Lebanon’s mass protests entered its third week amid renewing calls for the resignation of the whole government, including the president. However, the banks operating in the country reopened their doors last Friday for customers after two weeks of closure, Reuters said.
Last Friday, Hassan Nasrallah, the leader of Hezbollah, called for forming a new Lebanese government, which would listen to the calls of protesters and work to restore confidence.
“A new government must be formed as soon as possible, and the new government must listen to the demands of the people who took to the streets,” Nasrallah said in a televised speech.
Lebanon is expected to witness mass demonstrations on Sunday after the protesters announced an invitation to gather in central Beirut, participating in a unified demonstration. The demonstration aimed to form a new government, hold early parliamentary elections, and launch an anti-corruption campaign.
Although Banque du Liban, the central bank of Lebanon, has pledged not to impose capital controls when banks re-open, measures that could hamper the currency inflows, dozens of activists briefly stormed the headquarters of the Association of Banks in Lebanon (ABL) last Friday, before they were forced out by riot police.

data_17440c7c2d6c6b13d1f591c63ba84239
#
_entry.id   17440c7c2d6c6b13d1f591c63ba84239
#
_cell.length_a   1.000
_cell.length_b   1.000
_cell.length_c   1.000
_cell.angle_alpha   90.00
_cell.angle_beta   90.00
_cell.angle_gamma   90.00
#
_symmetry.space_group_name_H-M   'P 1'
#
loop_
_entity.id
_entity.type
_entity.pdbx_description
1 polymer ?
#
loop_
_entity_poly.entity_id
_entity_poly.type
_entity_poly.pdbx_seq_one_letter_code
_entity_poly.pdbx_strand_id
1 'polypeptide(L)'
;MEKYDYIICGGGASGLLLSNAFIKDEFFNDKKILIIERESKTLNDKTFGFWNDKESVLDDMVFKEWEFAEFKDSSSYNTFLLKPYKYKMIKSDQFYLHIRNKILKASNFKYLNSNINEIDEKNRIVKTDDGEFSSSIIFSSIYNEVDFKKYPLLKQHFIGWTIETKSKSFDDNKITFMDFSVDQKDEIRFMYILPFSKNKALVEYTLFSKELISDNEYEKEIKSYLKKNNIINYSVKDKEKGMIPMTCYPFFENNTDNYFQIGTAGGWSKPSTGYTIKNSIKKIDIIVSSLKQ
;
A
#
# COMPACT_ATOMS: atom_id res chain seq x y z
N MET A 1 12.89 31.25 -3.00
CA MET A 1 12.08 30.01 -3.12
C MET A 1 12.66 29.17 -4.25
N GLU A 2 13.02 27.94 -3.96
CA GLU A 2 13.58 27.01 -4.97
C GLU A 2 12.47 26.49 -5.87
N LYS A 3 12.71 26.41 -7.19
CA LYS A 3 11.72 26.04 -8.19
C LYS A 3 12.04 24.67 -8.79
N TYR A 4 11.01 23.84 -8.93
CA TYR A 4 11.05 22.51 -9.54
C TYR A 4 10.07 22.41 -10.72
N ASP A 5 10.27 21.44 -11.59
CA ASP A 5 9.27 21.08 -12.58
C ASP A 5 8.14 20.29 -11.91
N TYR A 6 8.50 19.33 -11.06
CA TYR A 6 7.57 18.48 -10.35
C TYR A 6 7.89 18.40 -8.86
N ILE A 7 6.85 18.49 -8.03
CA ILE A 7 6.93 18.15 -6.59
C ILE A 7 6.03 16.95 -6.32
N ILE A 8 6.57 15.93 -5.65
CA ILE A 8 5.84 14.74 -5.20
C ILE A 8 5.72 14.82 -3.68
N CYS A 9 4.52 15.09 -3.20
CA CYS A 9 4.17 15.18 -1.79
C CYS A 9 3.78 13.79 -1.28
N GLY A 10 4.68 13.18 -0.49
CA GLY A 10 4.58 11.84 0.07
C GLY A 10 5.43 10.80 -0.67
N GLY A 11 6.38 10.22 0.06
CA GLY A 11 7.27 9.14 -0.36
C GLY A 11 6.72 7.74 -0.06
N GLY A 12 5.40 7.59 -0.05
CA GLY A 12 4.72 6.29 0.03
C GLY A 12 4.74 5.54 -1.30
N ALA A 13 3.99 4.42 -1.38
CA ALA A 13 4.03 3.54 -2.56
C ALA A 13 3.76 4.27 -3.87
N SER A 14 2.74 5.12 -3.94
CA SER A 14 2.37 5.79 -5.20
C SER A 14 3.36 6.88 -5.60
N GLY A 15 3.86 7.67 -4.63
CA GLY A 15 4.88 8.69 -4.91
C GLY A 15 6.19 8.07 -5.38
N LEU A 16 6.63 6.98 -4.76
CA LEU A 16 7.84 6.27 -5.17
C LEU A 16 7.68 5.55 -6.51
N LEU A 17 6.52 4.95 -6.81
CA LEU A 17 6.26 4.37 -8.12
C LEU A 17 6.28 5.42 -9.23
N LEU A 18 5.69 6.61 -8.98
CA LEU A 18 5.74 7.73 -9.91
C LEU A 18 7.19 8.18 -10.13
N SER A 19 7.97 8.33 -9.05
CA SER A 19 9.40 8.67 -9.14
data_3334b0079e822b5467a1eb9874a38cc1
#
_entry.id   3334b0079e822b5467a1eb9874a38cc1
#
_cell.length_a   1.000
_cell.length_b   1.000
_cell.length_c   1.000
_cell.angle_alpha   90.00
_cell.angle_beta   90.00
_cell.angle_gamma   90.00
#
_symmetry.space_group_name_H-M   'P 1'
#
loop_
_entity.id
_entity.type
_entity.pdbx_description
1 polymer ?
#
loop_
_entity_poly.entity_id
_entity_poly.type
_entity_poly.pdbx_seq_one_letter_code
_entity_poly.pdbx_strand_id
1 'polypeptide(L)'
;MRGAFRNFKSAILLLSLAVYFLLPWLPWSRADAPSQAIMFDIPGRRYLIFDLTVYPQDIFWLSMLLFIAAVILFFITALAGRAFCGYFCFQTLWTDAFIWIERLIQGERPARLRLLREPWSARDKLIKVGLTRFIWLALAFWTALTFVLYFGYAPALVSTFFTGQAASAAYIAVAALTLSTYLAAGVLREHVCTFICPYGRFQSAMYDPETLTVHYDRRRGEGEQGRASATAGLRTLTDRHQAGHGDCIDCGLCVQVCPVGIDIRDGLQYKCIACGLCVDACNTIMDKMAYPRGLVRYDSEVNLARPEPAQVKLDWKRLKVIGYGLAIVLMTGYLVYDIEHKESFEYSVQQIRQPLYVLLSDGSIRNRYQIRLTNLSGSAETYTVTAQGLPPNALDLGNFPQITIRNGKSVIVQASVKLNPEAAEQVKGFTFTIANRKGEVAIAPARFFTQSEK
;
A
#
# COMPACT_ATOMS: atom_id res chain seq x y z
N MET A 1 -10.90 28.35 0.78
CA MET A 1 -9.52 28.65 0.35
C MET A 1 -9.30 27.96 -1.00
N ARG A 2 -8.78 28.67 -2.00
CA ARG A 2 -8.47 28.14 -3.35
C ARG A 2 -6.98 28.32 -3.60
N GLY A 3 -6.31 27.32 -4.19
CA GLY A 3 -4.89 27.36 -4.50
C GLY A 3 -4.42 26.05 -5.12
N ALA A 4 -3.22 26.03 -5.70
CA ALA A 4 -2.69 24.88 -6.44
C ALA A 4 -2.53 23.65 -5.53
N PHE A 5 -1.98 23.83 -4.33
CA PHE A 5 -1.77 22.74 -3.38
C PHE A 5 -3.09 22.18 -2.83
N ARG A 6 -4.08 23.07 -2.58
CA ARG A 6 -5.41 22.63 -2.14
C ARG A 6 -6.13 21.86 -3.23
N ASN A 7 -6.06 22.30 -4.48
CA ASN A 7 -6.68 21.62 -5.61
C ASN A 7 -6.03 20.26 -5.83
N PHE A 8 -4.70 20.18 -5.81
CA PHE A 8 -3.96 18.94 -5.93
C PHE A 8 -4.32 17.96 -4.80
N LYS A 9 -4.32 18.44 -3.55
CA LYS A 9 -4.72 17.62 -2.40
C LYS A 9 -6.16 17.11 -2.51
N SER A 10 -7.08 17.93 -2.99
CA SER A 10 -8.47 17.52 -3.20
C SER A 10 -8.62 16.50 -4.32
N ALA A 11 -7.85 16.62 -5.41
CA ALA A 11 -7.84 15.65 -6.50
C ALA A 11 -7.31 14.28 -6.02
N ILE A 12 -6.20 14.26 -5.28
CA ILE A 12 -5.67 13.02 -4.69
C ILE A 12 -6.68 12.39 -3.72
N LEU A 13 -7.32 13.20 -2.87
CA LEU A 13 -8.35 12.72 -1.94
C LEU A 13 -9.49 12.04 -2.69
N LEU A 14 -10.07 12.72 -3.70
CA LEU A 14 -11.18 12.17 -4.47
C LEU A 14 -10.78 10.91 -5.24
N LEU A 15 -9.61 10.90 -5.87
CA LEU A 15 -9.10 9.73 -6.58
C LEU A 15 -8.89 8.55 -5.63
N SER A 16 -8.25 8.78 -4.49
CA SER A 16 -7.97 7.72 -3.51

The mass protests in Lebanon have prompted President Michel Aoun last Thursday to call for the establishment of a technocratic government, pledging to move away from the sectarian-based political system to a civil state. He promised also to combat corruption and enact serious reforms.
“Ministers should be selected based on their qualifications and experience, not their political loyalties,” Aoun said.
However, his speech was not welcomed by demonstrators who chanted “The people demand the fall of the regime,” as a response to the speech.
Aoun’s speech came as the protesters tried to block roads that were reopened recently.